United States District Court, D. South Carolina, Aiken Division
Timothy M. Cain United States District Judge.
a pre-trial detainee proceeding pro se, filed this action
pursuant to 42 U.S.C. § 1983. In accordance with 28
U.S.C. § 636(b)(1) and Local Civil Rule 73.02, D.S.C.,
these matters were referred to a magistrate judge for
pretrial handling. Before the court is the magistrate
judge's Report and Recommendation (“Report”),
recommending that the court dismiss Plaintiff's complaint
without prejudice and without issuance and service of
process. (ECF No. 7). Plaintiff was advised of his right to
file objections to the Report. (ECF No. 7 at 5). Plaintiff,
however, filed no objections to the Report, and the time to
do so has now run.
Report has no presumptive weight and the responsibility to
make a final determination in this matter remains with this
court. See Mathews v. Weber, 423 U.S. 261, 270-71
(1976). In the absence of objections, this court is not
required to provide an explanation for adopting the Report.
See Camby v. Davis, 718 F.2d 198, 199 (4th Cir.
1983). Rather, “in the absence of a timely filed
objection, a district court need not conduct a de novo
review, but instead must ‘only satisfy itself that
there is no clear error on the face of the record in order to
accept the recommendation.'” Diamond v.
Colonial Life & Acc. Ins. Co., 416 F.3d 310, 315
(4th Cir. 2005) (quoting Fed.R.Civ.P. 72 advisory
review, the court finds no clear error and adopts the
magistrate judge's Report. Briefly, plaintiff alleged
that defendants failed to fulfill his requests for legal
materials, his attorney's name and his attorney's
phone number. (ECF No.1 at 3). Plaintiff claims that this
refusal has denied him the right to participate in his
defense and thus violated his constitutional rights.
Id. However, the Constitution does not guarantee
inmates an adequate law library or “legal
assistance” program but does guarantee reasonable
access to the courts. See Lewis v. Casey, 518 U.S.
343, 351 (1996); Bounds v. Smith, 430 U.S. 817, 838
(1977). To establish an unconstitutional burden on his right
of access to the courts, a prisoner must meet “the
basic requirement that he show specific harm or prejudice
from the allegedly denied access.” Strickler v.
Waters, 989 F.2d 1375, 1384 (4th Cir. 1993); see,
e.g., Cochran v. Morris, 73 F.3d 1310 (4th Cir. 1996)
(“The district court . . . properly dismissed
Cochran's claim that prison officials infringed his right
of access to the courts. In making such a claim, a prisoner
cannot rely on conclusory allegations. Specificity is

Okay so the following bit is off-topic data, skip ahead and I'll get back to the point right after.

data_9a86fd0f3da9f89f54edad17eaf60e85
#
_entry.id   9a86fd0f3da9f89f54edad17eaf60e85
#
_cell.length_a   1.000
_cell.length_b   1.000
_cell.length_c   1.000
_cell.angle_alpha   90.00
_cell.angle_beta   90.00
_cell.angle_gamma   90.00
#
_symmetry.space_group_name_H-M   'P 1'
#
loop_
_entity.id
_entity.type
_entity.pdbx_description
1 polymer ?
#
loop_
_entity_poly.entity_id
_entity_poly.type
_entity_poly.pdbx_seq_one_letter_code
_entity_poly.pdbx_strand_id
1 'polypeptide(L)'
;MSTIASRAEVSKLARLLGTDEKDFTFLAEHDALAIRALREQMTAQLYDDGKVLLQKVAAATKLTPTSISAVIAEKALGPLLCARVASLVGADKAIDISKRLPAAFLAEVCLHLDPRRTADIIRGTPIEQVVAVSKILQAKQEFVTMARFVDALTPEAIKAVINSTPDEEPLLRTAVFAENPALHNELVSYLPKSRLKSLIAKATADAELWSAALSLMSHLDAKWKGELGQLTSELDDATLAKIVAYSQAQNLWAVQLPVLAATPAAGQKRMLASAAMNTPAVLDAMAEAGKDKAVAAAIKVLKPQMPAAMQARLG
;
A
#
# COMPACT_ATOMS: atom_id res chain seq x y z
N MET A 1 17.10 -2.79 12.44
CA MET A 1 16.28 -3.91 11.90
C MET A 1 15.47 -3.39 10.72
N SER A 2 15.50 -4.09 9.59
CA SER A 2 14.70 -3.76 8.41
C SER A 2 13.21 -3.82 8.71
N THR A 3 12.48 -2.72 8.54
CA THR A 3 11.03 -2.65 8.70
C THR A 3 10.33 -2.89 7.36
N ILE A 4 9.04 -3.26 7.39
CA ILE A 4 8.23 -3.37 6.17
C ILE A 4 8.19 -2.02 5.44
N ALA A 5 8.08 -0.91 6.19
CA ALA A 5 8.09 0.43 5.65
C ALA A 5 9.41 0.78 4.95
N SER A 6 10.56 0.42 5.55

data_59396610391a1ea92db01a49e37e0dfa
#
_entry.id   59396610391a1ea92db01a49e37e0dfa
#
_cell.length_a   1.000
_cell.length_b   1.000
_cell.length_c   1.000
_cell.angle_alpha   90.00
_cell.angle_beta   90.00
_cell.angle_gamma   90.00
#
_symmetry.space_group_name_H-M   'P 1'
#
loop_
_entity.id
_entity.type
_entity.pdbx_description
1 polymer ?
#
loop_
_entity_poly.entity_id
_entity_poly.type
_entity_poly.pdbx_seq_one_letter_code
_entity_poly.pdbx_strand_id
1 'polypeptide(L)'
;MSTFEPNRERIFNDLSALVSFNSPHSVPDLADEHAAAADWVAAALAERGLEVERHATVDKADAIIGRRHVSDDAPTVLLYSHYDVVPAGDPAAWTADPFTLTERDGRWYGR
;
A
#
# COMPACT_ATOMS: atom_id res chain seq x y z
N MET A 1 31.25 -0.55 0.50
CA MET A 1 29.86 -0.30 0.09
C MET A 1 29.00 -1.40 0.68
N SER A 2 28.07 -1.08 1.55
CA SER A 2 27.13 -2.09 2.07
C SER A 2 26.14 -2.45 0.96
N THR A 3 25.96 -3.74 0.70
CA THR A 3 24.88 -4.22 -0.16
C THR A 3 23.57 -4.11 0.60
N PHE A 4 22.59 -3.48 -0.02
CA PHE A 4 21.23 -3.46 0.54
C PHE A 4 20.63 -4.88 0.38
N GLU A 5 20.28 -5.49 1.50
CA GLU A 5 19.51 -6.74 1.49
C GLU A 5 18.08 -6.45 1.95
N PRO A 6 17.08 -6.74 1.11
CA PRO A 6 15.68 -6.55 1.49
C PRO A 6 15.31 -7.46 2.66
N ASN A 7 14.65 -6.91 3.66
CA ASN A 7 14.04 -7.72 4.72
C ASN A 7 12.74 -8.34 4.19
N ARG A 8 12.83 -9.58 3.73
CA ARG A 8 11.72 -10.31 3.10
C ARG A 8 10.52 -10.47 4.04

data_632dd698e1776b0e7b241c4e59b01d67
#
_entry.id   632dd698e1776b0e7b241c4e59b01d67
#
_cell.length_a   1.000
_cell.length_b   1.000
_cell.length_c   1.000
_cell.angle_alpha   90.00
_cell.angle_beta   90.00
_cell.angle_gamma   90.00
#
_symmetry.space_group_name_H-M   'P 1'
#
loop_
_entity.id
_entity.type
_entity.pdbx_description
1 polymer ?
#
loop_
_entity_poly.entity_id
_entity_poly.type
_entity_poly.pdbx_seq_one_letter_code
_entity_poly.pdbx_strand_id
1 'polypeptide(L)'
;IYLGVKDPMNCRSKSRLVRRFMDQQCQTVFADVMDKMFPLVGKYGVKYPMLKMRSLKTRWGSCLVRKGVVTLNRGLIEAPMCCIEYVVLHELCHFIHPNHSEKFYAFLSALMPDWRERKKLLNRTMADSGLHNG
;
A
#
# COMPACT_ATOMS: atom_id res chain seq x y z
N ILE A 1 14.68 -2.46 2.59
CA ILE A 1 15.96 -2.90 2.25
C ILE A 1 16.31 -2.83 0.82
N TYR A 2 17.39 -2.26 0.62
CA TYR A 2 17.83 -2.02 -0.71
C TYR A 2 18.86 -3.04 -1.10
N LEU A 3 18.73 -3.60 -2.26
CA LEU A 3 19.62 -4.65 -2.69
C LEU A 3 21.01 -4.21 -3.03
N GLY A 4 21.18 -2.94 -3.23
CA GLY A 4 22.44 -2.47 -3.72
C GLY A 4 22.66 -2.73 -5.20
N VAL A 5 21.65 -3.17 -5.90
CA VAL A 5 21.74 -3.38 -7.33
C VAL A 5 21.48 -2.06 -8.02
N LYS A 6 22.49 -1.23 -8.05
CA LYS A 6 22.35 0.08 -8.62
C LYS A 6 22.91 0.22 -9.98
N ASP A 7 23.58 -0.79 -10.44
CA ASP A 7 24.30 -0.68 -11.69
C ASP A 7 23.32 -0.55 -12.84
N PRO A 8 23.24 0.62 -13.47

necessary so that prison officials are not required to file
unnecessary responses to speculative allegations.”
(citation omitted)); Jones v. Prison Health Services
Inc., 2008 WL 4908024 (D.S.C. Oct. 3, 2008) (“A
plaintiff must demonstrate, for example, that the inadequacy
of the prison law library or the available legal assistance
caused such actual injury as the late filing of a court
document or the dismissal of an otherwise meritorious
time of filing, plaintiff had been appointed counsel and his
criminal case was in the pretrial phase, thus, there was no
disposition as to his criminal charges. United States v.
Carver, 6:16-cr-281-TMC (D.S.C. filed Mar. 13, 2016)
(ECF No. 24). Assuming plaintiff's allegations as
true, plaintiff failed to allege how his right of access to
the courts was infringed. Plaintiff's claim did not
specifically assert how defendants' failure to provide
legal materials or his attorney's name and phone number
has caused actual injury to plaintiff's defense or
ability to pursue a meritorious claim. Furthermore, the fact
that this case was filed indicates that plaintiff has
not been denied access to the courts. Thus,
plaintiff failed to state a claim on which relief could be
construed, plaintiff's complaint may also generally
allege that his right to counsel was violated. “The
deliberate denial of counsel, absent an intelligent and
voluntary waiver, is a deprivation of rights guaranteed by
the Sixth and Fourteenth Amendments.” Clark v.
County of Tulane, 755 F.Supp.2d 1075, 1089 (E.D. Cal.
2010) (citing Robichaud v. Ronan, 351 F.2d 533 (9th
Cir.1965)). However, a prisoner may not raise claims in a
§ 1983 action, whether the relief sought is injunctive,
declaratory, or monetary, if “success in that action
would necessarily demonstrate the invalidity of confinement
or its duration.” Wilkinson v. Dotson, 544
U.S. 74, 82 (2005). Plaintiff may only recover damages in a
§ 1983 suit for an allegedly unconstitutional conviction
or imprisonment if his sentence is first reversed on appeal,
expunged by executive pardon, or called into question by a
federal court's issuance of a writ of habeas corpus.
See Heck v. Humphrey, 512 U.S. 477, 486-87 (1994).
Here, plaintiff's claim that refusal to provide his
attorney's name and telephone number amounted to denial
of counsel, if found to have merit, would call into question
the validity of his conviction. See, e.g., Kanz v.
Wisconsin, 84 Fed.Appx. 677, 677-78 (7th Cir. 2003);
Kilbane v. Huron Cty. Comm'rs, 2011 WL 1666928
(N.D. Ohio 2011). Before such a claim may be proper,
plaintiff would need to be convicted and subsequently have
that conviction invalidated. Neither has yet happened, thus
the claim must be dismissed.
thorough review of the Report and the record in this case,
the court adopts the magistrate judge's Report (ECF No.
7) and incorporates it herein. It is therefore ORDERED that
Plaintiff's Complaint is DISMISSED without prejudice and
without issuance and service of process.
 To date, plaintiff's criminal case
remains pending. See United States v. Carver,
6:16-cr-281-TMC (D.S.C. ...